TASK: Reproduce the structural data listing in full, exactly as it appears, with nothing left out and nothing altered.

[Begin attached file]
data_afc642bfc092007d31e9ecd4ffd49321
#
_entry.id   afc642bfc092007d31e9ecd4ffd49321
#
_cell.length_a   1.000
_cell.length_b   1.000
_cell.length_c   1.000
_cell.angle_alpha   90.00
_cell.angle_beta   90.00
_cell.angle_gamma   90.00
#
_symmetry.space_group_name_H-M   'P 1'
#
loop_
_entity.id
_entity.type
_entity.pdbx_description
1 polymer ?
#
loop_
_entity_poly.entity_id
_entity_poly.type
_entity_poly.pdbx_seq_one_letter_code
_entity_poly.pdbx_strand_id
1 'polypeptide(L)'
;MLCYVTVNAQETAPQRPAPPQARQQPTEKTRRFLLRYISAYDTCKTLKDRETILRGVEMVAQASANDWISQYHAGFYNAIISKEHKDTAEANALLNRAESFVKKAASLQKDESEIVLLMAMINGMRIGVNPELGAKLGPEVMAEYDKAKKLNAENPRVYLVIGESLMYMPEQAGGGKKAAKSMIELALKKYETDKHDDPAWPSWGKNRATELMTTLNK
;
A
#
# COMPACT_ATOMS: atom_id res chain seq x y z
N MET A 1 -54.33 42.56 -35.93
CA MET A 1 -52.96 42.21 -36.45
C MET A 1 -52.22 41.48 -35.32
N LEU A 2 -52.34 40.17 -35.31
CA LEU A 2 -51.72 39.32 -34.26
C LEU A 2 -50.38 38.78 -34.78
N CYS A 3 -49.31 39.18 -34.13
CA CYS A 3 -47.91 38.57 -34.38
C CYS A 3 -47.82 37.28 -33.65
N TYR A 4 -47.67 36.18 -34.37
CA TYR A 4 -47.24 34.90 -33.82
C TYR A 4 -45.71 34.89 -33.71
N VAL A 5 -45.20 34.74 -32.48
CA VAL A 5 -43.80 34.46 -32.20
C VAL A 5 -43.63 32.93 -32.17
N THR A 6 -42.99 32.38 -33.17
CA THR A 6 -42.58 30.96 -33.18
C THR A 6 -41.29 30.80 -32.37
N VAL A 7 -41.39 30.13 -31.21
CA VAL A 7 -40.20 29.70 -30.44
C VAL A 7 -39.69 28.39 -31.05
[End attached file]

data_afc642bfc092007d31e9ecd4ffd49321
#
_entry.id   afc642bfc092007d31e9ecd4ffd49321
#
_cell.length_a   1.000
_cell.length_b   1.000
_cell.length_c   1.000
_cell.angle_alpha   90.00
_cell.angle_beta   90.00
_cell.angle_gamma   90.00
#
_symmetry.space_group_name_H-M   'P 1'
#
loop_
_entity.id
_entity.type
_entity.pdbx_description
1 polymer ?
#
loop_
_entity_poly.entity_id
_entity_poly.type
_entity_poly.pdbx_seq_one_letter_code
_entity_poly.pdbx_strand_id
1 'polypeptide(L)'
;MLCYVTVNAQETAPQRPAPPQARQQPTEKTRRFLLRYISAYDTCKTLKDRETILRGVEMVAQASANDWISQYHAGFYNAIISKEHKDTAEANALLNRAESFVKKAASLQKDESEIVLLMAMINGMRIGVNPELGAKLGPEVMAEYDKAKKLNAENPRVYLVIGESLMYMPEQAGGGKKAAKSMIELALKKYETDKHDDPAWPSWGKNRATELMTTLNK
;
A
#
# COMPACT_ATOMS: atom_id res chain seq x y z
N MET A 1 -54.33 42.56 -35.93
CA MET A 1 -52.96 42.21 -36.45
C MET A 1 -52.22 41.48 -35.32
N LEU A 2 -52.34 40.17 -35.31
CA LEU A 2 -51.72 39.32 -34.26
C LEU A 2 -50.38 38.78 -34.78
N CYS A 3 -49.31 39.18 -34.13
CA CYS A 3 -47.91 38.57 -34.38
C CYS A 3 -47.82 37.28 -33.65
N TYR A 4 -47.67 36.18 -34.37
CA TYR A 4 -47.24 34.90 -33.82
C TYR A 4 -45.71 34.89 -33.71
N VAL A 5 -45.20 34.74 -32.48
CA VAL A 5 -43.80 34.46 -32.20
C VAL A 5 -43.63 32.93 -32.17
N THR A 6 -42.99 32.38 -33.17
CA THR A 6 -42.58 30.96 -33.18
C THR A 6 -41.29 30.80 -32.37
N VAL A 7 -41.39 30.13 -31.21
CA VAL A 7 -40.20 29.70 -30.44
C VAL A 7 -39.69 28.39 -31.05